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Allies in War: Britain and America Against the Axis Powers, 1940-1945 by Mark Stoler (125,000 words and 30 illustrations)

“Some historians are great because they write great books, others because they write books that need to be written. Mark A. Stoler... has done both. Allies in War offers an accessible and gracefully written synthesis of the wealth of new and important scholarship... addressing American and British grand strategy during World War II. Allies in War presents a global overview of Anglo-American cooperation against the Axis powers with a chronological account of the major diplomatic and military events. It begins with a brief summary of World War I and the interwar years, continues through the capitulation of Japan in September 1945, and concludes with a short discussion of the origins of the Cold War... Stoler’s story also covers the world war like a world war... Each chapter covers major developments in every theater... [Stoler] makes particular effort to recognize the critical role of the Soviet Union in winning World War II and its impact on Anglo-American strategy. Allies in War is a versatile work with a lot of uses. Both students and professionals will find rewards. This volume will be an excellent tool for teaching survey and elective history courses. It will also aid in understanding the dynamics that attend coalition warfare.” — James Jay Carafano, The Journal of American History

“[A] decided tour de force... Stoler provides an excellent and readable overview on a global scale of the interrelated wartime military, strategic, and diplomatic decisions and contributions of the United States and Great Britain... Stoler’s forte is elegantly concise syntheses of massive outpourings of scholarship in both military and diplomatic history and judicious, balanced, and stimulating assessments of often controversial issues... Lucid, balanced, nuanced, and acute, giving equal space to the wars in both Europe and Asia, Stoler’s interpretive overview is a valuable and welcome addition to its field.” — Priscilla Roberts,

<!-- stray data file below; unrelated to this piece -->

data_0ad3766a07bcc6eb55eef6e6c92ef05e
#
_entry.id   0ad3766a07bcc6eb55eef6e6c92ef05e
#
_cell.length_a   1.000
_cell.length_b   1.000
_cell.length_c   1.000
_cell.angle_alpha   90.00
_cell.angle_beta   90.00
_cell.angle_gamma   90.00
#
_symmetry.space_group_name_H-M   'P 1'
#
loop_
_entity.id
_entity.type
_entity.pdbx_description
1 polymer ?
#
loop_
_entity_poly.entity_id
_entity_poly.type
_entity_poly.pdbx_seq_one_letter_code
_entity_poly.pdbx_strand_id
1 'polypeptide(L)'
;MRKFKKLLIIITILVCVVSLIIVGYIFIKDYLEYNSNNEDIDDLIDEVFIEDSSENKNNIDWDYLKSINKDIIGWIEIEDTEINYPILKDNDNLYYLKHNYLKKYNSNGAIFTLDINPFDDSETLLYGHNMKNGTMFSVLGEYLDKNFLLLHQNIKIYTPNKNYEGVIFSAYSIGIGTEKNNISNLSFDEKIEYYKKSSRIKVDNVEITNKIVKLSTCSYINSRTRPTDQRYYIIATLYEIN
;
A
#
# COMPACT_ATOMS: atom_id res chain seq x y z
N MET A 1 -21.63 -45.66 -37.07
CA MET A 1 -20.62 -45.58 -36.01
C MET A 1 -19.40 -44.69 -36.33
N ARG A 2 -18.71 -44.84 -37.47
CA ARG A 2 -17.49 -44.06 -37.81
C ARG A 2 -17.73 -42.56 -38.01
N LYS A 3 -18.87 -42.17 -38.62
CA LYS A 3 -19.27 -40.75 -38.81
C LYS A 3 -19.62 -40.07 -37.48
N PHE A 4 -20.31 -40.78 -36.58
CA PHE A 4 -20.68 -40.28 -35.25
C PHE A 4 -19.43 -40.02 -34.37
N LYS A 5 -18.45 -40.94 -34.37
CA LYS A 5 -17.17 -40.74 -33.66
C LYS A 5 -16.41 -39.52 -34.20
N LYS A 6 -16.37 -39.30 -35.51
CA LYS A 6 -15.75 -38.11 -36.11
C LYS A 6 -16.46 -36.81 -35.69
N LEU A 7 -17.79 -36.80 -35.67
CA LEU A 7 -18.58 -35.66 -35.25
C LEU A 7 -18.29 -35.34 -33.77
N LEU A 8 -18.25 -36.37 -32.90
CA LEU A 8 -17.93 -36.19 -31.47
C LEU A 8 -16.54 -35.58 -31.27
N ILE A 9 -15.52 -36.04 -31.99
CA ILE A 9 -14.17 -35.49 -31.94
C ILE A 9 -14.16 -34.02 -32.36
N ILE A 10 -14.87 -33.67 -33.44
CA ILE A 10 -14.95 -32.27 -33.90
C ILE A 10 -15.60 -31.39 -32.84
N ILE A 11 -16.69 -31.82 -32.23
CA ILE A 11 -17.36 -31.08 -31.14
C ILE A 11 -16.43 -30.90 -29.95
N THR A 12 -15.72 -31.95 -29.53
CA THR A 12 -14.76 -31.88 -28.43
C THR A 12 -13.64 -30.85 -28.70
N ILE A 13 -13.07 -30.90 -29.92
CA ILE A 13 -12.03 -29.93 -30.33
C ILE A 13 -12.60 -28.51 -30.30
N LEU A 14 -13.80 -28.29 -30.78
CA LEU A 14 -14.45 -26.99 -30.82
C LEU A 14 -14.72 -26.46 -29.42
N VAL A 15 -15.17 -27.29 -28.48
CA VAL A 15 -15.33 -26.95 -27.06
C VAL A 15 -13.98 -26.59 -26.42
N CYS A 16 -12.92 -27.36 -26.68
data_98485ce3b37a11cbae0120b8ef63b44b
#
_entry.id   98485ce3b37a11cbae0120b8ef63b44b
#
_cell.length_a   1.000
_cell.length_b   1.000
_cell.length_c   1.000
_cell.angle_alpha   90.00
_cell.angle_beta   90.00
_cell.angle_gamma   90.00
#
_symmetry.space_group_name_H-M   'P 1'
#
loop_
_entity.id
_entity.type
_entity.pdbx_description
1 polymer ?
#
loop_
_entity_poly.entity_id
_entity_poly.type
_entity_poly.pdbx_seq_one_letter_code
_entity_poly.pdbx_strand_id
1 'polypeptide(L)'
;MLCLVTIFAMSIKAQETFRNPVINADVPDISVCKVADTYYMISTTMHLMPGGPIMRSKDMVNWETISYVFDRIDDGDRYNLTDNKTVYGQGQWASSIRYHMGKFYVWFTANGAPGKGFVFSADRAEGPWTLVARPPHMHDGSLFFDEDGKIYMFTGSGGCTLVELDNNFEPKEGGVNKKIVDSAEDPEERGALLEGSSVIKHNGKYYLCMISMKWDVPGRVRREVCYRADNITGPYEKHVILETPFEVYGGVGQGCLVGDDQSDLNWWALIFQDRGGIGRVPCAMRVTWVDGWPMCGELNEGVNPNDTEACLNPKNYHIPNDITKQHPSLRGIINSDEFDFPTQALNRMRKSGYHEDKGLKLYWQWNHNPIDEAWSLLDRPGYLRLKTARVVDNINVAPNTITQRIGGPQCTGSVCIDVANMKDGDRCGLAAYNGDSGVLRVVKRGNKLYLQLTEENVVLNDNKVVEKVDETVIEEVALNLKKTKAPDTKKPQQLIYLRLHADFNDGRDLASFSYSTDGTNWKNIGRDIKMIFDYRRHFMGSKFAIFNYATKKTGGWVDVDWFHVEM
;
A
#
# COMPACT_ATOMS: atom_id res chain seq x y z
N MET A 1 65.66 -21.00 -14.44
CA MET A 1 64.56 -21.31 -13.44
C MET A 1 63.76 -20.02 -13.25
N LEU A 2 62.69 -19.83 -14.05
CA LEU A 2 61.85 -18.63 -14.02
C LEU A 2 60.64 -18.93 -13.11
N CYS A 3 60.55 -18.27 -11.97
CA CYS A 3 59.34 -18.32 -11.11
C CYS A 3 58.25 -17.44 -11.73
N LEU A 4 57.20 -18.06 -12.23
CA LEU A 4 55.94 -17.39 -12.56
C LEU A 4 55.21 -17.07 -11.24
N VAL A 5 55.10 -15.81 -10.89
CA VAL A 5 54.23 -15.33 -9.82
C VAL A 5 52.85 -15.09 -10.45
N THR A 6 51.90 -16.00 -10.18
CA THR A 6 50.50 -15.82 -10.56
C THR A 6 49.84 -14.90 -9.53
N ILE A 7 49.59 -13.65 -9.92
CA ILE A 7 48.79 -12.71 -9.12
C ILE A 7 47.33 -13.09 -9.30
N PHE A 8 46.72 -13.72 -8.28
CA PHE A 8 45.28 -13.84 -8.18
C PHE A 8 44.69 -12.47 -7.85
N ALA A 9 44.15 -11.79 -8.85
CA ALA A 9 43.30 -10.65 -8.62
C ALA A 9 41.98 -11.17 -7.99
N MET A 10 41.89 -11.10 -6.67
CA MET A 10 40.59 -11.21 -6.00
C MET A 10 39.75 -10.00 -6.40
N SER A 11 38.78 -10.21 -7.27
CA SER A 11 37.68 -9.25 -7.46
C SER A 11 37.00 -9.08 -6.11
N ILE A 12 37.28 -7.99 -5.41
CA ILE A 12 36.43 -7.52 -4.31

The Journal of Military History

“This is the work of a mature historian, comfortably in command of his material, using his considerable experience to construct a tightly controlled narrative that carries the reader forward with little effort on his or her part; a sure sign of considerable effort on the part of the writer... Stoler’s book is much more than the synthesis it might appear to be... It is a masterly summary of existing scholarship, but one enriched by his own knowledge of the archival and secondary material... this book shines when it comes to grand strategy; the reader wanting a potted (and accurate) evolution of Anglo-American grand strategy will find all he or she will need here.” — John Charmley,
The International History Review

“Mark Stoler... is supremely well qualified to undertake this volume... Previous studies of Anglo-American relations during the Second World War tend to focus on either the war in Europe or the war in the Pacific. The originality of Stoler’s approach is that he wants to cover both. He seeks as well to incorporate the results of relatively recent publications on the Second World War... The results are impressive. Writing style, and the quality thereof, is frequently overlooked by reviewers of historical works, but Stoler’s writing is a major strength of this book... Stoler provides admirable surveys of the major historical controversies of the Anglo-American war against the Axis powers, such as the efficacy of the Allied strategic bombing campaign, the utility of the Italian campaign, and the continuing debate over the dropping of the atomic bombs on Hiroshima and Nagasaki. Anyone who teaches courses on the history of the Second World War will find this volume a valuable resource.” — Paul W. Doerr,
The Journal of Modern History

Allies in War is... a solid survey of the war... [an] effective synthesis of the most troublesome aspects of the special relationship [between Britain and the US].” — Michael S. Neiberg, Naval History Magazine

“An important new study by one of the leading scholars in the field.” —
David Reynolds, University of Cambridge

The author lectures on the book